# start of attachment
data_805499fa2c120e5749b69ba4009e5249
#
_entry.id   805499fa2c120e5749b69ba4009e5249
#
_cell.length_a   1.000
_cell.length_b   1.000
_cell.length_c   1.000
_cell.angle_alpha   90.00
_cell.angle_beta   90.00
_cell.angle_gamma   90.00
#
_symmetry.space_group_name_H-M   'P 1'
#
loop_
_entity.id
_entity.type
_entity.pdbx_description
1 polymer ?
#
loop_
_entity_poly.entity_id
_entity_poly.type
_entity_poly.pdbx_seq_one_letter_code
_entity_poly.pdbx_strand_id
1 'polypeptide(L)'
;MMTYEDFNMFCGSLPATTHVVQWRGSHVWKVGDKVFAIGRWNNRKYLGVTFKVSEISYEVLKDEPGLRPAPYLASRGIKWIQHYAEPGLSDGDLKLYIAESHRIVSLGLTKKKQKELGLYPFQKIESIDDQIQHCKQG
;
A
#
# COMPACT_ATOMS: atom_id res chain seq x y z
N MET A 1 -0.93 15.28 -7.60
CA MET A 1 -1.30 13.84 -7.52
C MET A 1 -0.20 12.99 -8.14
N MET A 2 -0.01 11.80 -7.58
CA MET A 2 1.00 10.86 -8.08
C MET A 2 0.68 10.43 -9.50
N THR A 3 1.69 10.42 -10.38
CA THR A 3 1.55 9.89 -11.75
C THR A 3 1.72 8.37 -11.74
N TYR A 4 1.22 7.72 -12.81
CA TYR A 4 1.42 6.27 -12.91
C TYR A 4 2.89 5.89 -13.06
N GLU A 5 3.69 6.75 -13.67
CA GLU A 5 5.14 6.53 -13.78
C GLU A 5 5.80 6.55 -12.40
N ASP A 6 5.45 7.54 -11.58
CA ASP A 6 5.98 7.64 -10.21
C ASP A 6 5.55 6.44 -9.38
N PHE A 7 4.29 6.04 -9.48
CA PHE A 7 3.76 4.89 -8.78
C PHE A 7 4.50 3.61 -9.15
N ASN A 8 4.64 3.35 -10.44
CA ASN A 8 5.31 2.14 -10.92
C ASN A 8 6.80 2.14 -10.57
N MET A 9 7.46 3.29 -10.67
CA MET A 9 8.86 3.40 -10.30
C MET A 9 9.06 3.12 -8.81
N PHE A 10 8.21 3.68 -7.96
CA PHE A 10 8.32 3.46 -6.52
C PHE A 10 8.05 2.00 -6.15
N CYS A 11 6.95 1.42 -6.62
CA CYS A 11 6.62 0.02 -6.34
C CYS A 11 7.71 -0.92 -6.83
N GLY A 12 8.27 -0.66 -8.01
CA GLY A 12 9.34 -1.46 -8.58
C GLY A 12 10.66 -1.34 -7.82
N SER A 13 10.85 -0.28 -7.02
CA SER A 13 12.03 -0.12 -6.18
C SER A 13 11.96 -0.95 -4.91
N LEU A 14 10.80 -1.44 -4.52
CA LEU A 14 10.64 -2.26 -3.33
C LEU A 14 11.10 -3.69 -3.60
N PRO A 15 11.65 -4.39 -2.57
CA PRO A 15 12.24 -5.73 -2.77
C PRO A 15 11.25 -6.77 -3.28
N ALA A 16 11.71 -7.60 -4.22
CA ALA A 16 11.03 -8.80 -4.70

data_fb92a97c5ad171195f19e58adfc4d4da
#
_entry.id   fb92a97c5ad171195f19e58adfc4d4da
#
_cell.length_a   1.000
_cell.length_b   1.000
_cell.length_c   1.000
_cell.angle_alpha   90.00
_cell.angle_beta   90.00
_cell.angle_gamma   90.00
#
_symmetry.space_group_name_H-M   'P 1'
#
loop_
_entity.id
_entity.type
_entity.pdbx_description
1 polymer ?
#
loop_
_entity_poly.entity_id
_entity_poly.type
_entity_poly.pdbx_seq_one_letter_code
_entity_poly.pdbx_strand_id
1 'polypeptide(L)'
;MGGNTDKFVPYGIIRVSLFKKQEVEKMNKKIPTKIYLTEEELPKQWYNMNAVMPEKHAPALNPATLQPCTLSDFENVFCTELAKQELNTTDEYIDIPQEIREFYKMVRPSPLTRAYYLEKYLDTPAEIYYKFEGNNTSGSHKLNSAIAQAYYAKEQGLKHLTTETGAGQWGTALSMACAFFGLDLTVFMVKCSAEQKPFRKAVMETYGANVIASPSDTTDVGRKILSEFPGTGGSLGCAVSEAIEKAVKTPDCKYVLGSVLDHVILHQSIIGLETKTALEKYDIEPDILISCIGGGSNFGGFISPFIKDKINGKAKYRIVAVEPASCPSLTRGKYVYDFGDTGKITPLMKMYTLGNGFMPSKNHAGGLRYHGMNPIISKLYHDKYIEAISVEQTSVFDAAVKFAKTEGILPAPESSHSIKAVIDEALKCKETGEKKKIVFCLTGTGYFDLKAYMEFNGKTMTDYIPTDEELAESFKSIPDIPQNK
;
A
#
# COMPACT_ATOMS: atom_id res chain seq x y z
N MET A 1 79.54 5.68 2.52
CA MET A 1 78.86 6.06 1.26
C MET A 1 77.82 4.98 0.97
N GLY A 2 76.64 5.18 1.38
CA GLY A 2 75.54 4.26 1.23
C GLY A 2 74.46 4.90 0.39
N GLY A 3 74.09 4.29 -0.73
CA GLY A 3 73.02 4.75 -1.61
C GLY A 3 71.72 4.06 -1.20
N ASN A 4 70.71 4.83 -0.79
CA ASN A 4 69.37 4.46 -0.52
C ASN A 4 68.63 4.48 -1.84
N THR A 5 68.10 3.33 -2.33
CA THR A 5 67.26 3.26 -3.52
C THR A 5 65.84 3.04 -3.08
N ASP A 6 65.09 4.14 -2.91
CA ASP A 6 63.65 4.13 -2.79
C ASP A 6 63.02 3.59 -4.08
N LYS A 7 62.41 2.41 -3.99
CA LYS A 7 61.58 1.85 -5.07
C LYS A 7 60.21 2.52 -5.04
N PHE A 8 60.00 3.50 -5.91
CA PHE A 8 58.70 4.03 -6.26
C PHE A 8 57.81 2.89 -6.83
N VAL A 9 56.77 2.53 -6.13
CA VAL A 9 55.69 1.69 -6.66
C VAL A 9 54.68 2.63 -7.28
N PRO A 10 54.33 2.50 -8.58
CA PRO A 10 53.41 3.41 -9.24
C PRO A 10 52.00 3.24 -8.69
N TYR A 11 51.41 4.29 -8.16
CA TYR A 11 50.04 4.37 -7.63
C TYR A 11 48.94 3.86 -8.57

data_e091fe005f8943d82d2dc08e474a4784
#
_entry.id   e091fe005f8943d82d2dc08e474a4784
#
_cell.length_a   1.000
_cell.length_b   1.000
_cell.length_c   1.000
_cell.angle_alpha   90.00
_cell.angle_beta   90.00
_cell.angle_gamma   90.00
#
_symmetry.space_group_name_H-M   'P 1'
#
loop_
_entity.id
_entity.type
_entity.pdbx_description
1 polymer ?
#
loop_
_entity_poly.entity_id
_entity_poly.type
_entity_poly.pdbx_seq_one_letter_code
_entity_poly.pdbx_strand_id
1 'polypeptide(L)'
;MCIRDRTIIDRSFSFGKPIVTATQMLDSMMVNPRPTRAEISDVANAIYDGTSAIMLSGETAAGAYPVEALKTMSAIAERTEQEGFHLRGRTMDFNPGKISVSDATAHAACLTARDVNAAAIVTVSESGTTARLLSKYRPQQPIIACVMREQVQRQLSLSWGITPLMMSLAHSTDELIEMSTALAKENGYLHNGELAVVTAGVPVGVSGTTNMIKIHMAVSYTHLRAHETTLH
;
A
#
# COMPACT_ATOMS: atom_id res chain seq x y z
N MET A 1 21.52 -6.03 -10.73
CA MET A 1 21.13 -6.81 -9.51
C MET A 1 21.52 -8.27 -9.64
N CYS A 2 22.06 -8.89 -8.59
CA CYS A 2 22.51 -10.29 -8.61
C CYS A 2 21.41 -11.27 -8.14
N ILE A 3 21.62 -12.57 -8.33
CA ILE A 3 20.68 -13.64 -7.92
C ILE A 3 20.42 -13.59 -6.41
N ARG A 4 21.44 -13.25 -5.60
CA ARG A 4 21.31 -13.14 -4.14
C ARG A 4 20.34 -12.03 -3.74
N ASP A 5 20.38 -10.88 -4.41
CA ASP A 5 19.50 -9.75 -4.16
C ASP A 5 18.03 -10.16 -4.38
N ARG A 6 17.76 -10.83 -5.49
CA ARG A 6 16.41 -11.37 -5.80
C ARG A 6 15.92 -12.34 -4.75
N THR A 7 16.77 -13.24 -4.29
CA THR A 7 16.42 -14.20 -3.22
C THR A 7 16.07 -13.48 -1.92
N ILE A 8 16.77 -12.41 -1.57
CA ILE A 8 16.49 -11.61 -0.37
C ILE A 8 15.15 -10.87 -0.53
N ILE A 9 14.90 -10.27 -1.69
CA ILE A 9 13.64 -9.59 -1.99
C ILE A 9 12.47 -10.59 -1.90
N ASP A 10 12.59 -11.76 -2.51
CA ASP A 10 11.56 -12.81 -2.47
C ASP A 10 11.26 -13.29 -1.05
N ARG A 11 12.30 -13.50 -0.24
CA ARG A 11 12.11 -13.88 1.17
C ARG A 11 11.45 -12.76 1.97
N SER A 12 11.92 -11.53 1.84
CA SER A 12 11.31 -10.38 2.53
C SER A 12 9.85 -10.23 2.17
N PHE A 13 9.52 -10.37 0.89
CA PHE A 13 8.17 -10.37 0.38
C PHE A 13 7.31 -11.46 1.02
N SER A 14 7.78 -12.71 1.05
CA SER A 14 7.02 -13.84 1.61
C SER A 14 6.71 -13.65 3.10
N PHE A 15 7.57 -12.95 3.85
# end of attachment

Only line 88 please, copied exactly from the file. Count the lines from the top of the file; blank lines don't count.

#